Merkley Holds Rally on Federal Courthouse Steps Following Filing of Emoluments Clause Lawsuit

Merkley Holds Rally on Federal Courthouse Steps Following Filing of Emoluments Clause Lawsuit

Sen. Merkley hosted a public rally following the filing of a lawsuit seeking to hold President Trump accountable for violating the anti-corruption provision of the Constitution

PORTLAND, OR – Oregon’s Senator Jeff Merkley today held a public rally on the Hatfield Federal Courthouse steps, after joining the largest group of Congressional plaintiffs in history to seek a court order to force President Trump to stop violating the Constitution’s anti-corruption Foreign Emoluments Clause.

“Trump is violating a key anti-corruption clause of the Constitution every day by failing to seek Congressional consent for his ongoing acceptance of gifts and payments from foreign governments. This week, I joined my colleagues in a lawsuit to hold him accountable,” Merkley said. “Today, I stood with my fellow Oregonians on the steps of the federal courthouse to send a message loud and clear: No one is above the law! If Trump won’t comply with the Constitution and put the American people ahead of his personal profit, we will see him in court.”

Merkley is among 196 Members of Congress taking action against the president’s ongoing failure to obtain the consent of Congress before accepting payments, benefits, or gifts from foreign states in violation of one of the Constitution’s critical anti-corruption provisions: the Foreign Emoluments Clause.

The Foreign Emoluments Clause requires that all elected officials, including the president, seek the “consent of the Congress” before receiving any gifts, payments, or benefits from foreign governments. The Constitution’s Framers included such a requirement to protect against foreign influence on U.S. officials, and to ensure that those officials act in the national interest, instead of their own.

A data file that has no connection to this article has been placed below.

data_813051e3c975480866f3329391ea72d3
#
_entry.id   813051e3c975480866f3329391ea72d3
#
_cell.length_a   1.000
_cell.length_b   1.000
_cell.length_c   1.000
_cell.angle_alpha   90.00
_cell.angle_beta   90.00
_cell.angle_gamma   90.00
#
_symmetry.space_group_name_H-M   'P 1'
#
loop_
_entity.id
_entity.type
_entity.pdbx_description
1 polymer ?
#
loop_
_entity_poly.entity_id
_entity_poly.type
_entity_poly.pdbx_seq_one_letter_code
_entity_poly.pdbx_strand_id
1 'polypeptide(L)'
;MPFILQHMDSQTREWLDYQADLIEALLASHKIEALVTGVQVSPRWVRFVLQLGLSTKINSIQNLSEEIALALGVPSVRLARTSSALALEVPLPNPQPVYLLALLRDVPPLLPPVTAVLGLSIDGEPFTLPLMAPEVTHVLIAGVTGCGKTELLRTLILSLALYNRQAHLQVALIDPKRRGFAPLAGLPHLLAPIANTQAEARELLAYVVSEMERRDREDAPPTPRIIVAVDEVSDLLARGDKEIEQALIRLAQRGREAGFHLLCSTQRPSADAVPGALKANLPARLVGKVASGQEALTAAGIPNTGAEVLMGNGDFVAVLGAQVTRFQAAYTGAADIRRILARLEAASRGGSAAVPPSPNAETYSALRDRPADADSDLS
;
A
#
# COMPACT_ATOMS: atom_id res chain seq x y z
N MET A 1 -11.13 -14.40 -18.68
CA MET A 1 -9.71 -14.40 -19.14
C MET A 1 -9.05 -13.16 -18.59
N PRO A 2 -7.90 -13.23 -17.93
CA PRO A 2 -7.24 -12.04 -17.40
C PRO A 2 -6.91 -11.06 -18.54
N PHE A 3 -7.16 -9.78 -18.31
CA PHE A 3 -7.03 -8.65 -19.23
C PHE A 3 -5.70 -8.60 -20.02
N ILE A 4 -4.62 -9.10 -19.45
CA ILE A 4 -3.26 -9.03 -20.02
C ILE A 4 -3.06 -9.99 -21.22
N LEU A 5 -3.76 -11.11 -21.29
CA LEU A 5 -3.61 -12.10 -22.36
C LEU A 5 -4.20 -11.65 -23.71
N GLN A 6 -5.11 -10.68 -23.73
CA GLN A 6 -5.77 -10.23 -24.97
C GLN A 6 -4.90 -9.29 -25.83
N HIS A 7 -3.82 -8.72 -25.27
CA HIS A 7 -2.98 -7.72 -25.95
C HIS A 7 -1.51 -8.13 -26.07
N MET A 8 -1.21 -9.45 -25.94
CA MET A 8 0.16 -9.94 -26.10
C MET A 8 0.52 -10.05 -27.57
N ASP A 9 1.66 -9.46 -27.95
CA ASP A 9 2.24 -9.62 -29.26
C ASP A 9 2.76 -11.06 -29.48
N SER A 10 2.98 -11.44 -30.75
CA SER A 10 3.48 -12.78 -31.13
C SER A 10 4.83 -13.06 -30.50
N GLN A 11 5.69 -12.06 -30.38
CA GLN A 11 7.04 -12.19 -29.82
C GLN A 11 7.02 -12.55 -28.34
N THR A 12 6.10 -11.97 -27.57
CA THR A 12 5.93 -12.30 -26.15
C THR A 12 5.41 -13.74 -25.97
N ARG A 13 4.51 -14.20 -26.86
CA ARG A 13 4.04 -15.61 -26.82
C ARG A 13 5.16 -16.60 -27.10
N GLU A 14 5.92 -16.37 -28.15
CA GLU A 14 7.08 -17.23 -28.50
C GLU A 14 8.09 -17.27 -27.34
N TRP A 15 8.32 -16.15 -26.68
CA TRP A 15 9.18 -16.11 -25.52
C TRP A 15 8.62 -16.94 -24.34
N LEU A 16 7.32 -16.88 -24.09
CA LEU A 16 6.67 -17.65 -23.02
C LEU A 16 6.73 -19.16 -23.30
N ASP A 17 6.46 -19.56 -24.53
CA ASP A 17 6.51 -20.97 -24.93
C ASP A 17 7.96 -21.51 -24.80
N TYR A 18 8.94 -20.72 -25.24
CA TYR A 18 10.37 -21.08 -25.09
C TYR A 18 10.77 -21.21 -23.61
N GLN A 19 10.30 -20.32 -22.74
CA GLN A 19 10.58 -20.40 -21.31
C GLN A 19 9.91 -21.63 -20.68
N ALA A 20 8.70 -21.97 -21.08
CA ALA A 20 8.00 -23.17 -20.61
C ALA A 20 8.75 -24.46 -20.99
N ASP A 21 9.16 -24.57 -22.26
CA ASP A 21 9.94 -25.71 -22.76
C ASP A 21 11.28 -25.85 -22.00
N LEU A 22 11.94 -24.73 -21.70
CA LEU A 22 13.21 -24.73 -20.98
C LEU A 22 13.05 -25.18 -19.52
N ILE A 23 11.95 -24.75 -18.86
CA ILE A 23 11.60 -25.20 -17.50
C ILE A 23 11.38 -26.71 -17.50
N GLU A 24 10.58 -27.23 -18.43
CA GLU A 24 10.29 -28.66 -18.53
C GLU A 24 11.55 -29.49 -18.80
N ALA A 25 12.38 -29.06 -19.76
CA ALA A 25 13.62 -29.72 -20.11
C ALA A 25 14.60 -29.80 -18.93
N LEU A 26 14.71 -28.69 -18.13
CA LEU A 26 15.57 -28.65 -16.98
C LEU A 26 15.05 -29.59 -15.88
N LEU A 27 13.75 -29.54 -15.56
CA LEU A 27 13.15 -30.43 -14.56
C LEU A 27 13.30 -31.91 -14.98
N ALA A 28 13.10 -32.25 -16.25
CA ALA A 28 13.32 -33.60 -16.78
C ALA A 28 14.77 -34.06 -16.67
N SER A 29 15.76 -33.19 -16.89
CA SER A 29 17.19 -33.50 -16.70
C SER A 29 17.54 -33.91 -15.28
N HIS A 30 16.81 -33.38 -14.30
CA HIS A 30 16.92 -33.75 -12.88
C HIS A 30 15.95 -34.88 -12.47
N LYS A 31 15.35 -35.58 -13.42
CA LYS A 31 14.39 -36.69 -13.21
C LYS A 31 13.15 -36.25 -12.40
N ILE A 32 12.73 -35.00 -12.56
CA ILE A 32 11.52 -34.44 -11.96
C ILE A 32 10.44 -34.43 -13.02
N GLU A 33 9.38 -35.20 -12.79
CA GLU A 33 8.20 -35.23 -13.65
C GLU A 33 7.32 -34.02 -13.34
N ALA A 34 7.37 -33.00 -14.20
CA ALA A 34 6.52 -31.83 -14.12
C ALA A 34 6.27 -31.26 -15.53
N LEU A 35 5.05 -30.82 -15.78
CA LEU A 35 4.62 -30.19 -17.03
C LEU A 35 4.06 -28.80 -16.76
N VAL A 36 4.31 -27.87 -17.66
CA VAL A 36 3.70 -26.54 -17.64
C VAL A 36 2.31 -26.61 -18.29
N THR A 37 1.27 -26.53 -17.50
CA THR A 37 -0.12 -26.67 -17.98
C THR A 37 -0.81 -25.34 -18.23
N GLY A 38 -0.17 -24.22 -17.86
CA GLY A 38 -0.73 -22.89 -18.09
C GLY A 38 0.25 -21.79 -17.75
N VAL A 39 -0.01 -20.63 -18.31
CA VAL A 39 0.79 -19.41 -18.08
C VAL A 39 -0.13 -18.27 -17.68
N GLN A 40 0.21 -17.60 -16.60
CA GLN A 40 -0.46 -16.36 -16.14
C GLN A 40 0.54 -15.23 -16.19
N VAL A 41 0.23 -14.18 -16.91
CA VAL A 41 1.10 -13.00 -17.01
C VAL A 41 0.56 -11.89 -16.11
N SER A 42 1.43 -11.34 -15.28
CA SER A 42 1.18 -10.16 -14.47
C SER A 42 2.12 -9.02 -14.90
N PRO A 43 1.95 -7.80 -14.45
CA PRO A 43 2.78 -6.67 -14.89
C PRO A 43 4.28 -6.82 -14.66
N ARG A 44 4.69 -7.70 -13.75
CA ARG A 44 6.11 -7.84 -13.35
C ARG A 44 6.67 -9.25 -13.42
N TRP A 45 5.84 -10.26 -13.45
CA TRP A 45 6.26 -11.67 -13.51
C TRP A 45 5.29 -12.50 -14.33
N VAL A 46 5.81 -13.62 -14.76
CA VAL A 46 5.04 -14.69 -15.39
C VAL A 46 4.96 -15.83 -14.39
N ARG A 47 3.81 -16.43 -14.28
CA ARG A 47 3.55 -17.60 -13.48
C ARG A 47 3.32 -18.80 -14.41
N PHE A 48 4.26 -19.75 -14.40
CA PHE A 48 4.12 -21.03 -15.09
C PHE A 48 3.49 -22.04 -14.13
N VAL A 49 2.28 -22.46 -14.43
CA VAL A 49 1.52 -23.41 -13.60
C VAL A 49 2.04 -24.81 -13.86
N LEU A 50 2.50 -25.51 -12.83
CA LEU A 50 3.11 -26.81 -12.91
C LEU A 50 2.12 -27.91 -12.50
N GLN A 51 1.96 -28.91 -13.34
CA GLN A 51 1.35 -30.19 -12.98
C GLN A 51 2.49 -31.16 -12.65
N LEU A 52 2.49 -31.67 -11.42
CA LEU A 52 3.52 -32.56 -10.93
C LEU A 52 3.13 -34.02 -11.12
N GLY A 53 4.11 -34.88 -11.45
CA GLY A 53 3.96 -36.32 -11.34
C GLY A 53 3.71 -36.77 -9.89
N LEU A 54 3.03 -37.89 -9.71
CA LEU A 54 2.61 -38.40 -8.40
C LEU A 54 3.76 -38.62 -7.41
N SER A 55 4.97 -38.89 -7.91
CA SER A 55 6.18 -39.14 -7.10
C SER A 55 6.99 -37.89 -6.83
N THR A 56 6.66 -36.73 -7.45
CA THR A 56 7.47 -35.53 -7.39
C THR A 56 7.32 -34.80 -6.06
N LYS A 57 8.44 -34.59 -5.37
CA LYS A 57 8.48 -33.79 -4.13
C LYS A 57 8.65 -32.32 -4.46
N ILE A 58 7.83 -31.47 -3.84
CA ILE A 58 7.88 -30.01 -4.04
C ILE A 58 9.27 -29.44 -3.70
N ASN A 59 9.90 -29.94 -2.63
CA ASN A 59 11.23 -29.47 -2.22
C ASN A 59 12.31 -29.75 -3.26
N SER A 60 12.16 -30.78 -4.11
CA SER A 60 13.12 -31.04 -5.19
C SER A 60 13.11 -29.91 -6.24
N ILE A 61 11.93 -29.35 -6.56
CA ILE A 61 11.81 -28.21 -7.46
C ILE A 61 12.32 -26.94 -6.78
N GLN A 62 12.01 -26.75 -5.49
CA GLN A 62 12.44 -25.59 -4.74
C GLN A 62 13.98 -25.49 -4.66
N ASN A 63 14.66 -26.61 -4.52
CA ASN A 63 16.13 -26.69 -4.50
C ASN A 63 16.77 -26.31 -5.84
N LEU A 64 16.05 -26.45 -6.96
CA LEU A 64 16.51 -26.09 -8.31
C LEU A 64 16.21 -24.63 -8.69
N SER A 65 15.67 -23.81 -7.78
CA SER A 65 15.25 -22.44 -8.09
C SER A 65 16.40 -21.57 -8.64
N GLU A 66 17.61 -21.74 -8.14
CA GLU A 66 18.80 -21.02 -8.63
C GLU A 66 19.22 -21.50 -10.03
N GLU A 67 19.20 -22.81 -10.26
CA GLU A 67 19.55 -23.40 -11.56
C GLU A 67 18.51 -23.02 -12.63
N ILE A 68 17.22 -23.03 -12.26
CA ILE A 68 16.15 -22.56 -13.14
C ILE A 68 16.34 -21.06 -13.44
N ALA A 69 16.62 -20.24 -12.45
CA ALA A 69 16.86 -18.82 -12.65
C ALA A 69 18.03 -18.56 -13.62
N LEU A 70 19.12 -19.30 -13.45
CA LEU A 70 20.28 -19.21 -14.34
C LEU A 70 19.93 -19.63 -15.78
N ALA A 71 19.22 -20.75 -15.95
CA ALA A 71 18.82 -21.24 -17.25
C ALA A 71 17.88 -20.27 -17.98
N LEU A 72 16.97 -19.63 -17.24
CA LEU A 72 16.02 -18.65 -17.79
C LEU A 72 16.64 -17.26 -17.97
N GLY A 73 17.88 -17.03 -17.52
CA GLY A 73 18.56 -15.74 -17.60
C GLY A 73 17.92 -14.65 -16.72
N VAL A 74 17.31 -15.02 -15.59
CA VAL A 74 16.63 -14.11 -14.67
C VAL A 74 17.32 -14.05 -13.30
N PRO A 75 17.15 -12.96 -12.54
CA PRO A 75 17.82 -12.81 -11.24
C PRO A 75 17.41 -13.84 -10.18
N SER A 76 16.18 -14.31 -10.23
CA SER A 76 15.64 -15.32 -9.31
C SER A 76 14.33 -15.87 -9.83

“Previous Presidents routinely sought the consent of Congress for everything from medals to horses to honorary citizenship,” said John Devlin, a civil rights lawyer with his own practice in Portland, Devlin Law, P.C. “This lawsuit seeks to force President Trump to follow those same rules by disclosing to the Congress anything of value that he receives from another country.”

Because the president has refused to disclose his business dealings abroad, the full scope of his potential Constitutional violations is unknown. Independent reporting has shown that President Trump has received the following foreign emoluments during his presidency among others:

  • Payments from foreign governments housing their officials in rooms or hosting events at Trump’s Washington, D.C. hotel after Inauguration Day;
  • Entities owned by foreign states paying rent at Trump World Tower in New York City; and
  • The Chinese government granting thirty-eight trademarks to the Trump Organization.

While President Trump continues to accept benefits from foreign governments, the plaintiffs in the case say they have no choice but to seek a remedy through the courts.

“To dismiss emoluments as archaic 18th century legalism is to dismiss the foundation of accountability and transparency that ‘We, The People, The Sovereign,’ rely upon. It is to dispense with this experiment in self-government. Failure risks dispensing with democracy altogether,” said Jeff Kidder, an active member of Indivisible Oregon. “Today we stood alongside Senator Merkley and nearly 200 other Members of Congress who filed this lawsuit to say accountability and transparency are NOT optional. Our democracy is NOT dispensable. Even the President of the United States is accountable to our laws — and we're here to hold him to account.”